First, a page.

^{(1)}Our standards of measurement are conventional, and, so to say, foreign to the intentions of nature: can we suppose that nature has related all the modalities of heat to the expansion of the same mass of mercury, or to the change of pressure of the same mass of air kept at a constant volume? But we may go further.**In a general way,**"*measuring*is a wholly human operation, which implies that we really or ideally superpose two objects one on another a certain number of times. Nature did not dream of this superposition. It does not measure, nor does it count.Note (1) - Cf. especially the profound studies of M. Ed. Le Roy in the

*Revue de métaph. et de morale*.(Our bold and color.)

Here, in our quantumesque opinion,

**Bergson makes an extreme error in philosophical judgment**. This appears to explain some of our earlier concerns regarding his anthropocentrism and his carrying of classical legacy as heavy baggage.**In our Quantonic view: Reality measures. Reality superposes. In a powerful and quantum epiphany, reality**__is__*both*measurement*and*superposition!However, his semantics for these two terms may be purely classical, in which case we are in error in our perhaps too hurried assessment of his judgment.

From our comtexts, quantum measurement is proemially

*an*event, and generally*an ensemble*of events. If Bergson means by measurement—anthropocentric, unilogical comparative checking of classical length, mass, time, or gravity then, indeed, we misassess his judgment. Too, we may have malinterpreted his "...dream of this superposition." But then, Bergson too must be a classicist. Ugh! Wethinks he stands in both.**219**"Yet physics counts, measures, relates "quantitative" variations to one another to obtain laws, and it succeeds. Its success would be inexplicable, if the movement which constitutes materiality were not the same movement which, prolonged by us to its end, that is to say, to homogeneous space, results in making us count, measure, follow in their respective variations terms that are functions one of another. To effect this prolongation of the movement,

**our intellect has only to let itself go**, for it runs naturally to space and mathematics, intellectuality and materiality being of the same nature and having been produced in the same way."

**If the mathematical order were a positive thing, if there were, immanent in matter, laws comparable to those of our codes, the success of our science would have in it something of the miraculous.**What chances should we have indeed of finding the standard of nature and of isolating exactly, in order to determine their reciprocal relations, the very variables which nature has chosen? But the success of a science of mathematical form would be no less incomprehensible, if matter did not already possess everything necessary to adapt itself to our formulae.**One hypothesis only, therefore, remains plausible, namely, that the mathematical order is nothing positive, that it is the form toward which a certain**We shall understand then why our*interruption*tends of itself, and that materiality consists precisely in an interruption of this kind.**science is contingent**, relative to the variables it has chosen, relative to the order in which it has successively put the problems, and why nevertheless it succeeds. It might have been, as a whole, altogether different, and yet have succeeded.**This is so, just because there is no definite system of mathematical laws, at the base of nature, and because mathematics in general represents simply the side to which matter inclines. Put one of those little cork dolls with leaden feet in any posture, lay it on its back, turn it up on its head, throw it into the air: it will always stand itself up again, automatically. So likewise with matter: we can take it by any end and handle it in any way, it will always fall back into some one of our mathematical formulae, because it is weighted with geometry.**"(Our bold and color.)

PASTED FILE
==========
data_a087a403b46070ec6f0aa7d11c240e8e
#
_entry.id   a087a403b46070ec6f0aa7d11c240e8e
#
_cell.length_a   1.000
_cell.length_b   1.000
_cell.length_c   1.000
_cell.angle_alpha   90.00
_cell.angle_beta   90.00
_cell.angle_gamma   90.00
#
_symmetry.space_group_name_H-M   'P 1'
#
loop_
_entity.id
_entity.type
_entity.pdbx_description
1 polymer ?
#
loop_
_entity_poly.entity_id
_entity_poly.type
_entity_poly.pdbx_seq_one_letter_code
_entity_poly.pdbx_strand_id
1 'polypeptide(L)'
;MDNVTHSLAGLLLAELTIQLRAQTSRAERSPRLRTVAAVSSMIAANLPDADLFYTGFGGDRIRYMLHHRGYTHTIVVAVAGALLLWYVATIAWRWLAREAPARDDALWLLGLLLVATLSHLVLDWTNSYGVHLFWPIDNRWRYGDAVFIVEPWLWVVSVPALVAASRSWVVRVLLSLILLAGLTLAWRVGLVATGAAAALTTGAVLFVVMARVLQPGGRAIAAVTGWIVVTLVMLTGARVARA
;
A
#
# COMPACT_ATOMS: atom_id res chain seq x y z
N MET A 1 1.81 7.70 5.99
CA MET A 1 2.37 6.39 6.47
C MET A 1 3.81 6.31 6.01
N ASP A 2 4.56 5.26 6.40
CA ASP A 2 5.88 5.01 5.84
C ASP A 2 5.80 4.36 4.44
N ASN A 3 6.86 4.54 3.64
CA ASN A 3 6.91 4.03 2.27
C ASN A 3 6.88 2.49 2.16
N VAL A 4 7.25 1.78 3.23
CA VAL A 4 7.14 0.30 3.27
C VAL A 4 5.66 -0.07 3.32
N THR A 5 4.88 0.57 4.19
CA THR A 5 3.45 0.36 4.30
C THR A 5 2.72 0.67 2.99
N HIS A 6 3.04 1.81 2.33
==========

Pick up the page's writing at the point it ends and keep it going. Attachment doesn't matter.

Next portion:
See Doug's 'What is Immanence?' Doug - 8Aug2012.

Classical

**science**only succeeds within its own convention! Our classical**science**, were it placed in another convention, would—in general—fail. Its congenital myopia in this regard is what garners our disrespect.We agree! Quantum reality, as we perceive it, tells us

**there are an infinity of interpretations**of nature. Each of those could have its own set of interpretive axioms which might provisionally appease nature's wiles. Actually, we see this in spades in quantum science: it has countless interpretations, all of which appear to offer modica descriptions of nature (no adenoidal pun intended J).Return to Chapter Index

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(14Dec2001 rev - Add top of page frame-breaker.)

(15Nov2007 rev - Reformat slightly.)

(8Aug2012 rev - Add pp. 218-219 links to Doug's 'What is Immanence?')